First of all, Virginia is a lot like BC when it comes to wine. Huge growth over a short period of time, scads of tourists enjoying the vino vibe and lots of small, local wine makers with steady in-state fans.
The fracas in Virginia is about the rights to sell and distribute wine.
Unfortunately for the Virginia wine makers, it is now illegal to sell their wine directly to restaurants and retailers. They must use a wholesaler or distributor. There is a mark-up involved. Profits are being eroded and it looks like some wineries will have to close.
Here in BC, a winery can sell directly to restaurants. They still have to hand over a lot of coin to the government monopoly, but not as much as they would if they sold exclusively through the government stores.
In Virginia, a federal ruling said that forcing out of state wineries to use distributors while allowing state wineries to hand sell was unconstitutional. The solution? Either everybody uses distributors or nobody has to (unless they want to). At the urging (lobbying) of the distributors, the state legislators passed a law making winery to retailer direct sales illegal. So everybody has to use the three tier system (manufacturer, wholesaler, retailer).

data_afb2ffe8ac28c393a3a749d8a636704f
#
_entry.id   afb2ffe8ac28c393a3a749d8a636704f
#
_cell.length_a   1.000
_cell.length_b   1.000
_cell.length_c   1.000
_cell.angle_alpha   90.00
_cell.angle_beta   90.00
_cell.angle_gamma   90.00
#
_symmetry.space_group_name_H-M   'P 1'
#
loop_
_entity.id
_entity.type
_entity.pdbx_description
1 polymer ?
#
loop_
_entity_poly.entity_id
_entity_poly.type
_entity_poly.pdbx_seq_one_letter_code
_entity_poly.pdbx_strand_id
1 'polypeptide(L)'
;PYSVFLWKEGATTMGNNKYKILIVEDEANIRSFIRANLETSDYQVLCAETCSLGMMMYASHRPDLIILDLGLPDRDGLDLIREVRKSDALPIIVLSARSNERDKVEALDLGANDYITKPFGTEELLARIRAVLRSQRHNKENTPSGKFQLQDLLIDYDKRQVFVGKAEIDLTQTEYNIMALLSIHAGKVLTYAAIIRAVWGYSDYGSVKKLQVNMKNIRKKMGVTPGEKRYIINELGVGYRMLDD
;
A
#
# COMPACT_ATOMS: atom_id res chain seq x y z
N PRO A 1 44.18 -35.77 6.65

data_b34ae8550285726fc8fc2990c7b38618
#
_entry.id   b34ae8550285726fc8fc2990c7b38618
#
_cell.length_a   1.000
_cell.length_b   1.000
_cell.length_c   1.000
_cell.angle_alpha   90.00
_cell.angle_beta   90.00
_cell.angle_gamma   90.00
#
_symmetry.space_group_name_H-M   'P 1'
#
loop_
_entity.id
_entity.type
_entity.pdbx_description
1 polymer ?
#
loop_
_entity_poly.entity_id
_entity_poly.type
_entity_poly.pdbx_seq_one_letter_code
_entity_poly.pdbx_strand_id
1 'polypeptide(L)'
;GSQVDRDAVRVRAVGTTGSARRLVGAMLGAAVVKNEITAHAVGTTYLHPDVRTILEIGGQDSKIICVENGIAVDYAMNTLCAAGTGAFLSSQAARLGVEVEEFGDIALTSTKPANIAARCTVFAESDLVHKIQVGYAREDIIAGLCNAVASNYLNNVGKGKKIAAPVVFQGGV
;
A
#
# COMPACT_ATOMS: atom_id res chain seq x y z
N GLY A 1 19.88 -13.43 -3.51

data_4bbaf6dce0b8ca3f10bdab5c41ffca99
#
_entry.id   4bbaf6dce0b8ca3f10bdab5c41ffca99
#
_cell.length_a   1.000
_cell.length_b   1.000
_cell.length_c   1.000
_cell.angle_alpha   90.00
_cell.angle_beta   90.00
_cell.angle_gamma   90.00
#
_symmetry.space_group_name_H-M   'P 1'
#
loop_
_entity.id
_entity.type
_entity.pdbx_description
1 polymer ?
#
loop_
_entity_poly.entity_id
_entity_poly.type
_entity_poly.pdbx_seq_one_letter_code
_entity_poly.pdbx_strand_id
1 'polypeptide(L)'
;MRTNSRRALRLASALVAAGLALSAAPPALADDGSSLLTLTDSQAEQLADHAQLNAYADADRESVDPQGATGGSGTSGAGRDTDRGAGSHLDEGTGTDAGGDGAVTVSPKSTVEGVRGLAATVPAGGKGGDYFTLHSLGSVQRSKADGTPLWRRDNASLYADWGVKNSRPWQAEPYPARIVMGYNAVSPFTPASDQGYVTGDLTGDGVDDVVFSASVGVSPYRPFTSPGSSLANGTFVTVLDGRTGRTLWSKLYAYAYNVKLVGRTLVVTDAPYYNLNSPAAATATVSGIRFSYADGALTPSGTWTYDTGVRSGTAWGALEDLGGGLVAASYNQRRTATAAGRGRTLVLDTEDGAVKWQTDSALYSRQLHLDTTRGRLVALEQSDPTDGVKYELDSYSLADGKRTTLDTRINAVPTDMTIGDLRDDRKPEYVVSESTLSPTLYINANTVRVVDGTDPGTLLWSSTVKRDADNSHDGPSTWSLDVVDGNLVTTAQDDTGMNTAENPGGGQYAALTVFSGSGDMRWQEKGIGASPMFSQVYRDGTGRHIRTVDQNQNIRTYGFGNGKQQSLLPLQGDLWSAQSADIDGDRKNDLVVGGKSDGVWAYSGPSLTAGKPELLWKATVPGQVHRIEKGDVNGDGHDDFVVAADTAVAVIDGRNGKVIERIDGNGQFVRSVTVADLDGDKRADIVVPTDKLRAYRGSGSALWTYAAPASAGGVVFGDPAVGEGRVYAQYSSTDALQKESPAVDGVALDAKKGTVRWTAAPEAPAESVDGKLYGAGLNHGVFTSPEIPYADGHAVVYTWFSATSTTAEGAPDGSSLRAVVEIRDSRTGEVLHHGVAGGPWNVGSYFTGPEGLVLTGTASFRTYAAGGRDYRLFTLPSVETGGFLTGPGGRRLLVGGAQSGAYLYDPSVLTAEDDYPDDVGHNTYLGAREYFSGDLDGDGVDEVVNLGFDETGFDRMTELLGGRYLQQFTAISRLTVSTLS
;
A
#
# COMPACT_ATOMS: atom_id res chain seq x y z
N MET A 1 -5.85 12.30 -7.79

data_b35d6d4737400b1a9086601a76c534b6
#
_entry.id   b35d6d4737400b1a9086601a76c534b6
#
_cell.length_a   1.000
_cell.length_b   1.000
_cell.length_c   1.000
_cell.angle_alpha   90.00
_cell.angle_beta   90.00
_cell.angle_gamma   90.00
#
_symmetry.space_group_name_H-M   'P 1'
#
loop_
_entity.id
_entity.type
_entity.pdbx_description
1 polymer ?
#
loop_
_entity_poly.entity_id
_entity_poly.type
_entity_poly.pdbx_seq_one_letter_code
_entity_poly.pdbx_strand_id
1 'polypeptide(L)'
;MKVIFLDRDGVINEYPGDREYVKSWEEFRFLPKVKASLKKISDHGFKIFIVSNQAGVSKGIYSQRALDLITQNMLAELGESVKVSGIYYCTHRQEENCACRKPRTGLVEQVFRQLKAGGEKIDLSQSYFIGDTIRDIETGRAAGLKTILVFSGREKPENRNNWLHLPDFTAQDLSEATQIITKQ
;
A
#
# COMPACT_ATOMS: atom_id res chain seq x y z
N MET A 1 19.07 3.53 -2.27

I'm no expert, but the idea of paying another hand to do the job you were already doing sounds a little suspect.
It could happen here. The government already takes a big piece of the pie, but they want more. The opportunity to opt out of the BC Liquor Distribution system has been a natural for many small, family wineries. They don't need to have their wines scattered across the province being sold by less than enthusiastic employees. Sure, the BCLD branch had made some enlightening moves over the past decade (emphasis on wine knowledge, employee training, special promotion programs), but their prime mandate is the dispensing and metering of alcohol, a substance controlled by the government.
Given the chance, who would you want to sell your product? A passionate believer in your wine or a uniformed clerk who may or may not know a thing about the bottle in front of them?
It could happen here. A quick bit of legislation in Victoria and boom! All wines sold through Big Momma. Then they'd have their hands on all those wonderful medal winners that are garnering international acclaim.
At least until the wine maker says, "Frig it" and moves on to something that doesn't suck the life out his bank account.